United States District Court, N.D. Indiana, Hammond Division, Lafayette
OPINION AND ORDER
THERESA L. SPRINGMANN CHIEF JUDGE.
matter is before the Court for a third time on the issue of
the Court's subject matter jurisdiction. As of January
17, 2019, the Plaintiff is proceeding without counsel.
courts, which are courts of limited jurisdiction, must police
their own subject matter jurisdiction. See Fed. R.
Civ. P. 12(h)(3) (“If the court determines at any time
that it lacks subject-matter jurisdiction, the court must
dismiss the action.”); Johnson v. United States
Office of Pers. Mgmt., 783 F.3d 655, 668 (7th Cir.
2015). The Plaintiff, having filed his Complaint in this
Court, has the burden of establishing diversity jurisdiction.
Hertz Corp. v. Friend, 559 U.S. 77, 96 (2010).
Diversity jurisdiction exists when the parties to an action
on each side are citizens of different states, with no
defendant a citizen of the same state as any plaintiff, and
the amount in controversy exceeds $75, 000. See 28
U.S.C. § 1332(a)(1).
18, 2019, the Court issued an Order [ECF No. 47] finding
that, although the Complaint sufficiently alleges the
Plaintiff's citizenship (Illinois) and that the amount in
controversy exceeds $75, 000.00, the Complaint does not
properly allege the citizenship of Defendant Malone Sports
Center, LLC. The Complaint treats the Defendant as a
corporation for purposes of citizenship; however, the
Defendant is a limited liability company, which is analogous
to a partnership and takes the citizenship of its members.
See Belleville Catering Co. v. Champaign Mkt. Place,
LLC, 350 F.3d 691, 692 (7th Cir. 2003).
18, 2019, the Court ordered the Plaintiff to file a
supplemental jurisdictional statement identifying the
citizenship of each of the members of Defendant Malone Sports
Center, LLC as of October 10, 2017, the date the Complaint
was filed. On July 8, 2019, the Plaintiff timely filed a
statement [ECF No. 50] with supporting documents, but the
statement and the documents do not identify the
Defendant's members or the citizenship of its members.
August 21, 2019, the Court, considering the Plaintiff's
pro se status, granted the Plaintiff a final opportunity, up
to and including October 4, 2019, to identify the citizenship
of the Defendant's members as of October 10, 2017. The
Court advised that, if the October 4, 2019 filing did not
provide the requisite information, the Court would direct the
Defendant to provide the jurisdictional information necessary
to satisfy the Court's inquiry on subject matter
jurisdiction. See, e.g., Johnson v. Nat'l
Asset Advisors, LLC, 772 Fed.Appx. 328, 328 (7th Cir.
2019) (requiring the defendant/appellee, a limited
partnership, to provide a “complete jurisdictional
summary” naming all of its partners and identifying
each partner's state of citizenship after the pro se
plaintiffs/appellants provided an incomplete jurisdictional
statement under Seventh Circuit Rule 28(a)(1)).
October 4, 2019, the Plaintiff filed a document titled
“Supplemental Jurisdiction Discovery” [ECF No.
67] and provided a document showing the mailing address of
the five members of Defendant Malone Sports Center, LLC as of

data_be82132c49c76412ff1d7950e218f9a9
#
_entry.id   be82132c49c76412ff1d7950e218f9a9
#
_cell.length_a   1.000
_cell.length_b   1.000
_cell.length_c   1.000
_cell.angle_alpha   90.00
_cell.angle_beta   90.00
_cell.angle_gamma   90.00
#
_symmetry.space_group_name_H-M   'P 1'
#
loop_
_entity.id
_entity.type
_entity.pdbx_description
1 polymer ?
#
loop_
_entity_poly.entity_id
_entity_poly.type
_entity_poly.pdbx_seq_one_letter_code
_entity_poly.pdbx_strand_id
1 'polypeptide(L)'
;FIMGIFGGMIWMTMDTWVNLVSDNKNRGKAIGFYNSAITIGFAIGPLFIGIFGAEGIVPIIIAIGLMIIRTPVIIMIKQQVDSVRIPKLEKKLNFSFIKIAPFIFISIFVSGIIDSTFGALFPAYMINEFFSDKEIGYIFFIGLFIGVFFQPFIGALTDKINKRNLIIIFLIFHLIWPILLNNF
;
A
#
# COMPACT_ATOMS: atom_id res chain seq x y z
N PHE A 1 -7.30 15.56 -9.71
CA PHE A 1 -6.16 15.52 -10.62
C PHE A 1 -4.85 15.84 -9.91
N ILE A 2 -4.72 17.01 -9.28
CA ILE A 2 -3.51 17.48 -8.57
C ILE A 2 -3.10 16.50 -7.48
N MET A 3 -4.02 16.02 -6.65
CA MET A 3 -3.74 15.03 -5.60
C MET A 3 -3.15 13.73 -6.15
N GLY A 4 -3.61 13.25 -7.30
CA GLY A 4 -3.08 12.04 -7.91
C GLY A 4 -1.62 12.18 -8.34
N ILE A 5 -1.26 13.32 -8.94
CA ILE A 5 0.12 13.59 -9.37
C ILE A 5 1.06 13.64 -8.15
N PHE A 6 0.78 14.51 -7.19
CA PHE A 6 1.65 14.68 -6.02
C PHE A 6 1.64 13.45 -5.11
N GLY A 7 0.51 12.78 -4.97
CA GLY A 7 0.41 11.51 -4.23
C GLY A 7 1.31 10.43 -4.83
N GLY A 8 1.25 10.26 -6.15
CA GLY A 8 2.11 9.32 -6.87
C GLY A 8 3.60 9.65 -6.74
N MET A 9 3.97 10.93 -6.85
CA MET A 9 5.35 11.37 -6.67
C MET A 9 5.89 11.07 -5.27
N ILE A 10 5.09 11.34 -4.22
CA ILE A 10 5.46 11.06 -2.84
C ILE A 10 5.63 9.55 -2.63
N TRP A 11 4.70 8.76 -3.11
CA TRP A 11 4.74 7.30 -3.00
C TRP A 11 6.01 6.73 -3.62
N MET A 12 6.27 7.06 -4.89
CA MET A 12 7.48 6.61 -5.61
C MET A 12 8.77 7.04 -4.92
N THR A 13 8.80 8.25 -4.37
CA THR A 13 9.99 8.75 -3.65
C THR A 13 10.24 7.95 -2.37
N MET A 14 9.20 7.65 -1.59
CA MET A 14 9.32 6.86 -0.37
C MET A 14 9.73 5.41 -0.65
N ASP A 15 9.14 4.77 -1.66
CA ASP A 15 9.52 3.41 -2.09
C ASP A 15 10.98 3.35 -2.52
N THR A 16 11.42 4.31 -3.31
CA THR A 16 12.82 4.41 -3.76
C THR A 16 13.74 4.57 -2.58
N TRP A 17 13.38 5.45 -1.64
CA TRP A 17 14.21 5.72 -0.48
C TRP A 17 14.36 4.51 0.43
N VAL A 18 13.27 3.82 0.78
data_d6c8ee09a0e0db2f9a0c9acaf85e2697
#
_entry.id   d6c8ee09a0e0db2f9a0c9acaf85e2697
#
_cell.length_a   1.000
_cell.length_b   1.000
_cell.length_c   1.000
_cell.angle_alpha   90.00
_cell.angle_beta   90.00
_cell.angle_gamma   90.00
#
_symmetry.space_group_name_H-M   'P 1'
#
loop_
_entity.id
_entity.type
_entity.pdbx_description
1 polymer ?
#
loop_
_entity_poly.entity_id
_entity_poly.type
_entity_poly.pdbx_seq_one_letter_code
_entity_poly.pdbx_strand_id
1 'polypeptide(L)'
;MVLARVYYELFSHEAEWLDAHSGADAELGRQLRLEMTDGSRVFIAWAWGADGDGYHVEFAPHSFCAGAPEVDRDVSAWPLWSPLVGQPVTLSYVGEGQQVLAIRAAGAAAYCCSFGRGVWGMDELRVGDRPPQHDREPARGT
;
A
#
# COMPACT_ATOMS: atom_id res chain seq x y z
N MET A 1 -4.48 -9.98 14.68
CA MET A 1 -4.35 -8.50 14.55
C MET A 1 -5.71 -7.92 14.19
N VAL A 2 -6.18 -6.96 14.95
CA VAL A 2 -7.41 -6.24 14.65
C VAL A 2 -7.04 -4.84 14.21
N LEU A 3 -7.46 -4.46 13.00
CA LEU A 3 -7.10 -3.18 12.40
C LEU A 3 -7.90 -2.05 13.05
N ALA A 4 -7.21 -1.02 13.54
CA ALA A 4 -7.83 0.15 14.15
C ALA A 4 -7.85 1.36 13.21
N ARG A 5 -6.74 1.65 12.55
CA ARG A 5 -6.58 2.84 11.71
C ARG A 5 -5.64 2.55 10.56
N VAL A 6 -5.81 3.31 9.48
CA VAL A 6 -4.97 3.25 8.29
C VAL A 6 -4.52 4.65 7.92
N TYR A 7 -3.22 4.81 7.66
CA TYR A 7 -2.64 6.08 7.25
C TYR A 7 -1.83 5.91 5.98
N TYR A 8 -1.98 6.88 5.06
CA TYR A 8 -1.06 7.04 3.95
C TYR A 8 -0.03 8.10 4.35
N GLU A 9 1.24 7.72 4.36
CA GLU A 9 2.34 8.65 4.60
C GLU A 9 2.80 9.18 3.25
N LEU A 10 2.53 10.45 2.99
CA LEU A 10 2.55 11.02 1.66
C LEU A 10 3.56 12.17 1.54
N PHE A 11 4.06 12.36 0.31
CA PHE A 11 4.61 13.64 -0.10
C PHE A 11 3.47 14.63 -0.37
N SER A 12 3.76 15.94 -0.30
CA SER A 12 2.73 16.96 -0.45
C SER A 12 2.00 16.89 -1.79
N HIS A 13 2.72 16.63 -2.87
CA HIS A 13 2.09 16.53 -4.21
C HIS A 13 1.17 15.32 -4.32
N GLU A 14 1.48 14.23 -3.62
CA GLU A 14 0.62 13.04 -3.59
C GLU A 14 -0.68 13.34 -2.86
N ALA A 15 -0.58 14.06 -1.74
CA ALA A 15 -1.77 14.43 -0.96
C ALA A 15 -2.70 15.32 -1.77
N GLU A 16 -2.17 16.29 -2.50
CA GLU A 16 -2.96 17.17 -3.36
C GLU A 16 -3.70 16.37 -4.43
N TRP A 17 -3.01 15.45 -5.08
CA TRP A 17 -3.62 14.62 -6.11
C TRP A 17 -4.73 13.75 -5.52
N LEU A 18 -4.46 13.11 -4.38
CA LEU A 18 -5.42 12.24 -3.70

December 31, 2012. The five members are one individual and
the trustees of four irrevocable trusts, with the trustees
being individuals. The Plaintiff's filing is insufficient
for two reasons. First, the statement does not identify the
members of Malone Sports Center, LLC on the date the
Complaint was filed-October 10, 2017. The five members
identified as of December 31, 2012, may have also been the
members on October 10, 2017, but this information is not
provided to the Court.
the statement does not properly identify the citizenship on
October 10, 2017, of each of the members, all of whom are
natural persons. The citizenship of a natural person is
determined by domicile, not by residence. Dakuras v.
Edwards, 312 F.3d 256, 258 (7th Cir. 2002); see also
Heinen v. Northrop Grumman Corp., 671 F.3d 669, 670 (7th
Cir. 2012) (“[R]esidence may or may not demonstrate
citizenship, which depends on domicile-that is to say, the
state in which a person intends to live over the long
run.”); Guar. Nat'l Title Co., Inc. v. J.E.G.
Assocs., 101 F.3d 57, 58-59 (7th Cir. 1996) (explaining
that statements concerning a party's residence are not
proper allegations of citizenship as required by 28 U.S.C.
§ 1332). An individual's mailing address is
insufficient if there is no allegation that the address is
also the individual's domicile. See Pharmerica Corp.
v. Crestwood Care, LLC, No. 13 C 1422, 2015 WL 1006683,
at *2 (N.D. Ill. Mar. 2, 2015); Hill v. Purdue
Univ., No. 2:12-CV-467, 2013 WL 1409328, at *1 (N.D.
Ind. Apr. 8, 2013); Barnes v. Black, No. 03-C-703-C,
2004 WL 502022, at *1 (W.D. Wis. Mar. 10, 2004).
the Court ORDERS the Defendant Malone Sports Center, LLC to
FILE on or before November 14, 2019, a jurisdictional
statement (1) identifying its members and their citizenship
as of October 10, 2017, and (2) alleging the citizenship of
each natural person, including the trustees, by identifying
the individual's domicile on October 10, 2017.
 Rule 28 of the Seventh Circuit Rules
(a) Appellant's Jurisdictional
Statement. The jurisdictional statement in
appellant's brief, see Fed. R. App. P. 28(a)(4), must